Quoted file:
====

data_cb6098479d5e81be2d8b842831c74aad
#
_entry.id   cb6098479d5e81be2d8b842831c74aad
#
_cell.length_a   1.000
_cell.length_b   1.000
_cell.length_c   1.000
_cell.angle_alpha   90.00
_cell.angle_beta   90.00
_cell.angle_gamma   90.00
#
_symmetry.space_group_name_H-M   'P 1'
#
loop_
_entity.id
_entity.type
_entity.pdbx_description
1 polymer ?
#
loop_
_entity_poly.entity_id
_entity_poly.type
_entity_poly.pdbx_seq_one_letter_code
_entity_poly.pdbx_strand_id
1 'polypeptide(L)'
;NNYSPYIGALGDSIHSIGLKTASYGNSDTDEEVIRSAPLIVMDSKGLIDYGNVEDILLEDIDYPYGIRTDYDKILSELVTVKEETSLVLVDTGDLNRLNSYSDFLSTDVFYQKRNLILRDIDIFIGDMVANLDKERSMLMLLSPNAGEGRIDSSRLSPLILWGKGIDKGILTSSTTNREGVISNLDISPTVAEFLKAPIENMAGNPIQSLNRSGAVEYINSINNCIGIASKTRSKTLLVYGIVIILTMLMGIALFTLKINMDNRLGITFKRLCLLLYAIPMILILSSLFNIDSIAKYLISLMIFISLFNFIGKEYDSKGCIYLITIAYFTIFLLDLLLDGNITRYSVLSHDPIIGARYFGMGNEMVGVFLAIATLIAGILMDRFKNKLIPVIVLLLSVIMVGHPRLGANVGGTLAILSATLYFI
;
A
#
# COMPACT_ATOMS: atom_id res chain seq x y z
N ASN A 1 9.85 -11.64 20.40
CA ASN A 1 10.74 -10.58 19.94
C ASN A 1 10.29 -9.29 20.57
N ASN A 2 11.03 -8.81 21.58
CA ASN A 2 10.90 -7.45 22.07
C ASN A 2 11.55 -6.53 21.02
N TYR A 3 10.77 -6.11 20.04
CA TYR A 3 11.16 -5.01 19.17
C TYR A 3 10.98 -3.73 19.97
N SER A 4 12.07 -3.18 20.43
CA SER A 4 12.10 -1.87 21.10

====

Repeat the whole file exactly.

data_cb6098479d5e81be2d8b842831c74aad
#
_entry.id   cb6098479d5e81be2d8b842831c74aad
#
_cell.length_a   1.000
_cell.length_b   1.000
_cell.length_c   1.000
_cell.angle_alpha   90.00
_cell.angle_beta   90.00
_cell.angle_gamma   90.00
#
_symmetry.space_group_name_H-M   'P 1'
#
loop_
_entity.id
_entity.type
_entity.pdbx_description
1 polymer ?
#
loop_
_entity_poly.entity_id
_entity_poly.type
_entity_poly.pdbx_seq_one_letter_code
_entity_poly.pdbx_strand_id
1 'polypeptide(L)'
;NNYSPYIGALGDSIHSIGLKTASYGNSDTDEEVIRSAPLIVMDSKGLIDYGNVEDILLEDIDYPYGIRTDYDKILSELVTVKEETSLVLVDTGDLNRLNSYSDFLSTDVFYQKRNLILRDIDIFIGDMVANLDKERSMLMLLSPNAGEGRIDSSRLSPLILWGKGIDKGILTSSTTNREGVISNLDISPTVAEFLKAPIENMAGNPIQSLNRSGAVEYINSINNCIGIASKTRSKTLLVYGIVIILTMLMGIALFTLKINMDNRLGITFKRLCLLLYAIPMILILSSLFNIDSIAKYLISLMIFISLFNFIGKEYDSKGCIYLITIAYFTIFLLDLLLDGNITRYSVLSHDPIIGARYFGMGNEMVGVFLAIATLIAGILMDRFKNKLIPVIVLLLSVIMVGHPRLGANVGGTLAILSATLYFI
;
A
#
# COMPACT_ATOMS: atom_id res chain seq x y z
N ASN A 1 9.85 -11.64 20.40
CA ASN A 1 10.74 -10.58 19.94
C ASN A 1 10.29 -9.29 20.57
N ASN A 2 11.03 -8.81 21.58
CA ASN A 2 10.90 -7.45 22.07
C ASN A 2 11.55 -6.53 21.02
N TYR A 3 10.77 -6.11 20.04
CA TYR A 3 11.16 -5.01 19.17
C TYR A 3 10.98 -3.73 19.97
N SER A 4 12.07 -3.18 20.43
CA SER A 4 12.10 -1.87 21.10